tcp | not qualified? 5 ways to still get an interview
You ever stumble across a job posting that ignites your passion, sounds ridiculously interesting and you absolutely know in your heart-of-hearts that you could do that job better than anyone else? As you continue to read that same posting – has that fire ever quickly fizzled once you realized you lack the experience and or/ requirements noted? If you are like us – and many more reading this article, at this point, you probably ask yourself a variation of these two questions:
i. Do I submit my resume with the hopes that my efforts will magically trigger some whimsical fairy that will sprinkle some fairy dust over the recruiter/hiring manager prompting them to invite me in for an interview?
ii. Should I even bother wasting everyone’s time?
Now let’s be clear – if you are a recent college graduate or junior level candidate applying for vice-president level roles, the third and most important question you should ask yourself is “how stable is my mental health?” In any case, you should always be applying to roles that make sense based on the relative latitude of your skillset and experience. If you are changing industries and/or do not possess the precise skillsets noted but generally feel you could learn the role rather quickly based on your previous experience, you can increase the odds of being considered dramatically by considering these five tips in pursuit of that next opportunity.
1. Maintaining a focused approach with a broad industry understanding
When researching the actual specifics of the opportunity, take some time to understand the organization as a whole in addition to the industry it operates in. This broader context will ultimately give you a deeper meaning of the roles and responsibilites the job description entails - spotlighting the skillsets an applicable candidate should have.
2. Flex your creative muscles translating your transferable skill-sets
We recently assisted a young man interested in a role within the financial services industry. He just completed an honorable 8 years in the armed forces and wanted us to critique and provide some constructive feedback regarding his resume. He listed some rather interesting skillsets that included attaining the rank of sergeant responsible for multiple reconnaissance missions leading a squad into many combat situations. Sounds rather interesting and even exciting! However, the typical recruiter/manager would not quite know what to make of it and how it applies to their hiring needs. We advised a change of verbiage to include being a personnel manager responsible for leading a team through hazardous and ambiguous conditions to obtain vital data for analysis. Both descriptions are true and can be backed up with real-world experience; however the translation makes it easier for the recruiter/manager to realize why this candidate would be a good fit for the role. Get creative!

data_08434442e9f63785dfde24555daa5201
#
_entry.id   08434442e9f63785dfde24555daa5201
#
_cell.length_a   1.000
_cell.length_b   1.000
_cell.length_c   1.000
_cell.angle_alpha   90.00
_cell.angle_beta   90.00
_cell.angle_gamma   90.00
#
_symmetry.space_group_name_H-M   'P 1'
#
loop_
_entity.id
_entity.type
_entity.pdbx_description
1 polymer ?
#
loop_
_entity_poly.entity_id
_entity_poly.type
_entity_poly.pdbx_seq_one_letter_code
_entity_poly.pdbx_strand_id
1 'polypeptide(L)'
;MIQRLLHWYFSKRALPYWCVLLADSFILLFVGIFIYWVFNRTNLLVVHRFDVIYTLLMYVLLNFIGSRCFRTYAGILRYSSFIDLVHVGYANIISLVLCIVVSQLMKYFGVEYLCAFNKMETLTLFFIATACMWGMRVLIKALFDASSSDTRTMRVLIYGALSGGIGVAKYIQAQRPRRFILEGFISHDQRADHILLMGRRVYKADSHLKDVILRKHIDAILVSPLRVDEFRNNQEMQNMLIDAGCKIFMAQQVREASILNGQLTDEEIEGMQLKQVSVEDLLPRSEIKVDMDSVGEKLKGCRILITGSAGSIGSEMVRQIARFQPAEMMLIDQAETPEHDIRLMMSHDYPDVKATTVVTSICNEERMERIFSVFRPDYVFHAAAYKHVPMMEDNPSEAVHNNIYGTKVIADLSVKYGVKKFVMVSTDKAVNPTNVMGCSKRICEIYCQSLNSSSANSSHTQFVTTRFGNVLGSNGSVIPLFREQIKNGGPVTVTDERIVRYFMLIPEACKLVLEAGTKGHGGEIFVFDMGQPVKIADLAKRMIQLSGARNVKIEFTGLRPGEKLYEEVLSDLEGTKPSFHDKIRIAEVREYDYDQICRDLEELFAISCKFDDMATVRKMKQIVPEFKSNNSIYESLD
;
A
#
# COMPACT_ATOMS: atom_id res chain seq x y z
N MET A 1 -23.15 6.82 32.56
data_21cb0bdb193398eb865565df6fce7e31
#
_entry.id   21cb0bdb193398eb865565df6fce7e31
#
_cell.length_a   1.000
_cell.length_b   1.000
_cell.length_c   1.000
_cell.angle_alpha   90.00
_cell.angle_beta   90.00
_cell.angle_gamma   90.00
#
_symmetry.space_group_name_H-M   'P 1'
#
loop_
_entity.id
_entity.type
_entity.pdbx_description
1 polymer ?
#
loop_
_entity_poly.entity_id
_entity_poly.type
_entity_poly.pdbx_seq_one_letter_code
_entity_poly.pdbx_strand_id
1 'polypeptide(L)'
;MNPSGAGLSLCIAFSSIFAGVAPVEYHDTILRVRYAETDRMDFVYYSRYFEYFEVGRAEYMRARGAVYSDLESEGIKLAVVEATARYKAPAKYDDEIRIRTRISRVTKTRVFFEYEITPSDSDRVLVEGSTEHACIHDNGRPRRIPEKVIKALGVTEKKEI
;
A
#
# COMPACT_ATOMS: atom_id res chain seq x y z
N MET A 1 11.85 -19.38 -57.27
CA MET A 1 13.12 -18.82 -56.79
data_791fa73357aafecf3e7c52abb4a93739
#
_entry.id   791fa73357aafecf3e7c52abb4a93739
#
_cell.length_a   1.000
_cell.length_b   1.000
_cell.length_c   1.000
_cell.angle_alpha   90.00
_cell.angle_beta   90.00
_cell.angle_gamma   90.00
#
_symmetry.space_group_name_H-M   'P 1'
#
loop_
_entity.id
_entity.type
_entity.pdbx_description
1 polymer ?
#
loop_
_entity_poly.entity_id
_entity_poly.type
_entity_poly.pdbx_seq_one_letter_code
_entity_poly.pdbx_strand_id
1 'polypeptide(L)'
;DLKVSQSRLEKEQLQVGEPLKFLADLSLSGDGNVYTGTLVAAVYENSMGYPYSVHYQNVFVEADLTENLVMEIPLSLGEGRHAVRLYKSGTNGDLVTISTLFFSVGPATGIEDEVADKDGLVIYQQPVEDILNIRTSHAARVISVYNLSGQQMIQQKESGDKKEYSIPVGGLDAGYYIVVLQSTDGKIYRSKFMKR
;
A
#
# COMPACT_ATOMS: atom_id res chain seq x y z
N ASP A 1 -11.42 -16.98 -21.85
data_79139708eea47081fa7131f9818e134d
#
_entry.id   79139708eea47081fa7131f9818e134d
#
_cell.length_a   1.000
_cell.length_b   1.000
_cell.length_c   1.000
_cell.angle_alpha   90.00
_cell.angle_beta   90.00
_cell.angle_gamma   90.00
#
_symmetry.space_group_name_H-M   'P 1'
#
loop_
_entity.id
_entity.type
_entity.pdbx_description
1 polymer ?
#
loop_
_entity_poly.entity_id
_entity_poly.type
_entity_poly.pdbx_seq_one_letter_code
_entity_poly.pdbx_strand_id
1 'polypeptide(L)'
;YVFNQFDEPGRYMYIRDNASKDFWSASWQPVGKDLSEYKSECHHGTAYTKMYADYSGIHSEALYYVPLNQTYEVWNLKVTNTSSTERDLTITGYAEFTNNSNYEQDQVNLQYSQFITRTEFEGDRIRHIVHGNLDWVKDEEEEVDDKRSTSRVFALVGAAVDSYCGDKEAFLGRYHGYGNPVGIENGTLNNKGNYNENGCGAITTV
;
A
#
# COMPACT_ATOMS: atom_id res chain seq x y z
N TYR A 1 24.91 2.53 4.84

3. Always be real with yourself and others
Do not fudge, lie or provide any alternative facts when presenting yourself to an employer. There are systems in place that are meant to detect any untruths and the chances of the employer finding out are very high. Overall, just avoid the embarrassment. We encourage you to channel that energy into what is genuine and true about you and your candidacy and present that with zeal and enthusiasm.
4. Knock at the front door & whisper through the side window
There have been countless movie scenes that depict the way a guy presents himself when meeting the parents of his lady interest for the first time. He is usually portrayed as this nervous young man with high hopes of impressing the apprehensive parents of the gal he is courting. Now think about the times when the guy is shown on the side of the house vying for the attention of that same young lady - sometimes chucking pebbles at her window or calling her name in a loud-whisper. If done correctly, he would have masterfully and tastefully conquered two different approaches that both (if done in congruence) achieve his primary goal – getting the gal. The same logic applies when in the job market. Understand the art and science behind the machine. Knock on the employer’s virtual front door by ensuring you formally applied for the position and have a firm understanding of the role. Take that understanding and be sure to whisper through the side window by contacting the recruiter and/or hiring manager looking to fill that role and sending a concise and comprehensive email stating that you have formally applied (be sure to include the job number) and BREIFLY note why you feel so passionate about the role and why you would be a good fit. Do not forget to attach your resume in .pdf format – so it can be viewed on multiple devices without losing its formatting.
5. Promote & Position Yourself
You hear all the time about your personal brand and just how important it is both professionally and personally. Be sure to always look for opportunities to promote that brand, creatively tying it with any current job opportunities you may be seeking. By default, this automatically positions you to always be ready at a moment’s notice when you finally land that interview. Additionally, do not underestimate physically positioning yourself at key events that affords you the opportunity to network and reaffirm your interest in any particular role. Just don't be weird about it.
Seen a recent job posting you are interested in but also feel under-qualified for? Send us an email at firstname.lastname@example.org with a link to the posting and your updated resume. Be sure to subscribe to receive career advice and updates also! We would love to provide any free suggestions we can to make you stand out.